He says: “Security professionals – from our survey data and anecdotally – recognise the importance of integrating multiple security functions within a single environment. The whole ‘smart building’ paradigm hangs on doing this well. The easiest, most cost-effective route to integrated systems is via open platforms and agreed standards.”


Data-driven decisions
Thomas Schultz also states that open standards make scalingup more cost-effective and future-proof large investments in access control. He says: ”Procurement is about the long run. Our industry’s future will include better interoperability between building management systems.”

Dahn Sadarangani sees the growing interest in alternative use cases of identity management beyond just security as the biggest access control trend for the high-end market.

He says: “A good example of this is building occupancy management, according to a recent study the majority of offices around the world are 50 per cent under-utilised.”


Dahn Sadarangani, Regional Sales Manager for North Eastern Europe at HID.

Dahn Sadarangani, Regional Sales Manager for Northeastern Europe at HID.

Dahn Sadarangani also stresses that a number of factors influence the modern work environment, including changing work styles, mobile technologies and shifting business needs. Building occupancy management provides insights and enables data-driven decisions on the scaling and repurposing of office space.

He says: “Building occupancy management can provide the real-time location of any individual meaning in the event of an emergency, this gives an instant indication for security personnel and first responders over who is still in the building, and on which floor they are on.”


Set up exclusion zones
Furthermore, he says that coupling building occupancy management with physical access control can also elevate building security to another level. For example, the building occupancy management system can be calibrated to set up exclusion zones that alert security staff when certain individuals enter a prohibited zone.

“Additionally, automated alerts and event notifications can be set up for when a specific person or group has either entered or left a designated area”, he says.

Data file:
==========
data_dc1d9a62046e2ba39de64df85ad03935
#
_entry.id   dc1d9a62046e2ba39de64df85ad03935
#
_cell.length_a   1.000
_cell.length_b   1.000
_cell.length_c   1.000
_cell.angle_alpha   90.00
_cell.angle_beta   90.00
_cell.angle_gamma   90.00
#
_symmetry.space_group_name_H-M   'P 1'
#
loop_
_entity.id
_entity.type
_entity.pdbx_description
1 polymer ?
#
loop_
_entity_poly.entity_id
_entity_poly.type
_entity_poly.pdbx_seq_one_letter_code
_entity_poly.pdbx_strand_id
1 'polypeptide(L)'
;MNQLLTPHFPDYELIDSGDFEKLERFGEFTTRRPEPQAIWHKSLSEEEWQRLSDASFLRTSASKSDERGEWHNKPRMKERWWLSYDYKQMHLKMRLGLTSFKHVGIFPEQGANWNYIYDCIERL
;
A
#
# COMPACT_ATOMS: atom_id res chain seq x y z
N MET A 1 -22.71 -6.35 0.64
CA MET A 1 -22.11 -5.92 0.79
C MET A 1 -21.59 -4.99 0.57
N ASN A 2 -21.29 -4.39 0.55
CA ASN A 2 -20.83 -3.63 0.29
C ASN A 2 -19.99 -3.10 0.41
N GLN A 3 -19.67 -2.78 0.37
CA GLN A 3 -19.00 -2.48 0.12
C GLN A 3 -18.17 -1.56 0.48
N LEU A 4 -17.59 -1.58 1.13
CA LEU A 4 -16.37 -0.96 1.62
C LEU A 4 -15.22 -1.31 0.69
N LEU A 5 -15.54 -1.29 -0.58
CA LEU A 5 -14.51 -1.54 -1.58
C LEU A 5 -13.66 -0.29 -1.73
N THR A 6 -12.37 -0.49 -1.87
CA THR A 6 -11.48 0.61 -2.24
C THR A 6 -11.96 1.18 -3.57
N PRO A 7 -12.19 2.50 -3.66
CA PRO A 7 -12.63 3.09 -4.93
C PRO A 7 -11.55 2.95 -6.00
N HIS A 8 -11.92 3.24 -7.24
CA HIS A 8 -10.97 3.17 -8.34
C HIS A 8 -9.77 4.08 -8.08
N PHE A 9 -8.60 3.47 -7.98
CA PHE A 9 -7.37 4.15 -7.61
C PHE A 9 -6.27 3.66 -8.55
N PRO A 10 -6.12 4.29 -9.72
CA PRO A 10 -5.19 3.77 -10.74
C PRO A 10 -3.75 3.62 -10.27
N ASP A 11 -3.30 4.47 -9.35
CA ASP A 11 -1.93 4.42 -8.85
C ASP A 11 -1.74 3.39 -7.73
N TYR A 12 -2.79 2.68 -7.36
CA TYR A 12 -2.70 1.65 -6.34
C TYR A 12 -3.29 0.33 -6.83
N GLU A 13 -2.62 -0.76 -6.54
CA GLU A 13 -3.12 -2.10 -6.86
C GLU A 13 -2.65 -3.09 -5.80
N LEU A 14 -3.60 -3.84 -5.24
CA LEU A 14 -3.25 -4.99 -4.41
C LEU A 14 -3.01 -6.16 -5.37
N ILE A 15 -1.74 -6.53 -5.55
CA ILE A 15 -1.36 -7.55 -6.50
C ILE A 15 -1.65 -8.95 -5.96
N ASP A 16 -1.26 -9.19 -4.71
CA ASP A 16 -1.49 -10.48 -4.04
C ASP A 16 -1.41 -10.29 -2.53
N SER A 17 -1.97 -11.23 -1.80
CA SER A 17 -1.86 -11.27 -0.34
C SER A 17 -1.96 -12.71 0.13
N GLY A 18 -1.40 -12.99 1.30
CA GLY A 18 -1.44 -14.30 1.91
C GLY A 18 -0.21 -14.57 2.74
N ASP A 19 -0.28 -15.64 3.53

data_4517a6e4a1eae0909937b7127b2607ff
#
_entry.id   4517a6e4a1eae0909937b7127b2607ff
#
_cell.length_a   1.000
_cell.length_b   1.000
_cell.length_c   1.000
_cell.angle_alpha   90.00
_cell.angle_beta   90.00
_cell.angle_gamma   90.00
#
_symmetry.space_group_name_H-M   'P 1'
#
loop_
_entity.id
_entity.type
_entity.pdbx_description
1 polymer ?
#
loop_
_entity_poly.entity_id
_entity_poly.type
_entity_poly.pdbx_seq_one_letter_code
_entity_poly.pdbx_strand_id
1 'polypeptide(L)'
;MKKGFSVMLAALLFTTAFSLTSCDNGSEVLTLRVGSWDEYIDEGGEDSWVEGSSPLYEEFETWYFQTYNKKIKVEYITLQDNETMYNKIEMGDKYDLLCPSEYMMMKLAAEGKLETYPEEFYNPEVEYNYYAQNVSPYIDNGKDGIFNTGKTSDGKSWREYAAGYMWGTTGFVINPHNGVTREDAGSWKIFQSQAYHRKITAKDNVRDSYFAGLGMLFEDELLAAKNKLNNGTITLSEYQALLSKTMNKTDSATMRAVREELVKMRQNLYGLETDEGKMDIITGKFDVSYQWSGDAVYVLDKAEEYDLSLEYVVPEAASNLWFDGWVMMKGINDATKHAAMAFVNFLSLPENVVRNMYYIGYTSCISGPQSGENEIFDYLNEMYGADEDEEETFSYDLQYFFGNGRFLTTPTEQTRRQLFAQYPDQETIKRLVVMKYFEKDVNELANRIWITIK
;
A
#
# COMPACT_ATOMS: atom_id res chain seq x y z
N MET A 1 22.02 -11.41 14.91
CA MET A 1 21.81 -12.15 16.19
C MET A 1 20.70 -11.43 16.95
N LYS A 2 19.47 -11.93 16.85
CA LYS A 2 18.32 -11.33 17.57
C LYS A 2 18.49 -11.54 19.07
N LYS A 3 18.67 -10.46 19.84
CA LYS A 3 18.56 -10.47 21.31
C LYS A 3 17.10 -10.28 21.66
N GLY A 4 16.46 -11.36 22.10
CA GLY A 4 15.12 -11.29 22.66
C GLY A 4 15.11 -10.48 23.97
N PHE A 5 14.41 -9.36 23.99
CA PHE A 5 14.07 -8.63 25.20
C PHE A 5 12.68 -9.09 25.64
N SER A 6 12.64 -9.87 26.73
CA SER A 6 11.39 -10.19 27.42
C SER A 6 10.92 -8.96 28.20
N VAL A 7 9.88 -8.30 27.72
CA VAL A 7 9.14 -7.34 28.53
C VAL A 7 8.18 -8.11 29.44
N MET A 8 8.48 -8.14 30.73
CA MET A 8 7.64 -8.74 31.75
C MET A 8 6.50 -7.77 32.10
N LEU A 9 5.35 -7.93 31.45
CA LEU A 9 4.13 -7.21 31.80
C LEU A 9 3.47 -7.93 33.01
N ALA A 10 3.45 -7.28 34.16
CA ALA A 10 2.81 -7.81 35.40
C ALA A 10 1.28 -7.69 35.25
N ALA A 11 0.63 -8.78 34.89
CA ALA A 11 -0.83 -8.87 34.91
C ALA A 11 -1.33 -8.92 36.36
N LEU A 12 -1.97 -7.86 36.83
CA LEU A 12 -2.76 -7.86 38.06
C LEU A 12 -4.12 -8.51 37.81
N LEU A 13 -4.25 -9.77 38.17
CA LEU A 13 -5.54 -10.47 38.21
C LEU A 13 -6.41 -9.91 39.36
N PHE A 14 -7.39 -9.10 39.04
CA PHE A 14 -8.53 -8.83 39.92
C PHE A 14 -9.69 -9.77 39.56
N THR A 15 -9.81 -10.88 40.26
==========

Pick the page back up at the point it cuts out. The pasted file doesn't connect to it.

Old cards and future technology

Tom Rockliff from Johnson Controls does not think that cards will remain as a credential in the long run.

He says: “We have a card in our hand, we have a card in our eye, and I have a credential in my watch and in my phone. So, I think the market for physical cards will decline, not yet, but it is just about to start decline.”

Except the convenience of not having to carry around cards, he points out that there is a carbon footprint to consider as well. But there are also security reasons for why cards, or at least some of them, might vanish.

Tom Rockliff says: “Wiegand and other technologies that can be hacked, they can only exist in the residential market in the future. Card cloning and Wiegand sniffing and all the different types of activity to get into those lower technologies is making that market very difficult.”

OSDP (Open Supervised Device Protocol) is one of the more secure access control communications protocols that has gained traction lately. It is much more secure than old protocols like Wiegand and protects readers against hacking using AES-128 encryption.


Tom Rockliff, Regional Sales Manager for Northwestern Europe at Johnson Controls.

Tom Rockliff, Regional Sales Manager for Northwestern Europe at Johnson Controls.


More biometrics
Biometrics is another field within access control that is projected to grow. For example, a market research report from Marketsandmarkets shows an estimated growth from 16.8 billion dollars from 2018 to 41.8 billion in 2023, at a compound annual growth rate of almost 20 per cent. Demand from the travel and immigration market is forecast to hold the largest share of the biometrics system market.

Tom Rockliff stresses that Bluetooth low energy and mobile credentials are becoming a much more popular requirement, but also biometrics.

He says: “Facial recognition seems to be the preferred flavour of the moment. It is usually for high security applications like banking and military. We have been successful with a couple of deployments now in the financial sector and high security for perimeter protection and buildings. Once inside a perimeter, people are using a card, but in the actual crossover from public to private, facial recognition is a success now.”


Main adoption
Dahn Sadarangani stresses that biometrics have rapidly expanded into our daily lives, as millions of people utilise fingerprints to unlock their mobile phones, or access cash through ATMs.

He says: “This mainstream adoption is also driving the increasing demand for biometrics in physical access control systems, as it offers increased protection and convenience. Using fingerprint biometrics for physical access security offers customers convenience as fingerprints are unique, cannot be forgotten, lost or stolen.”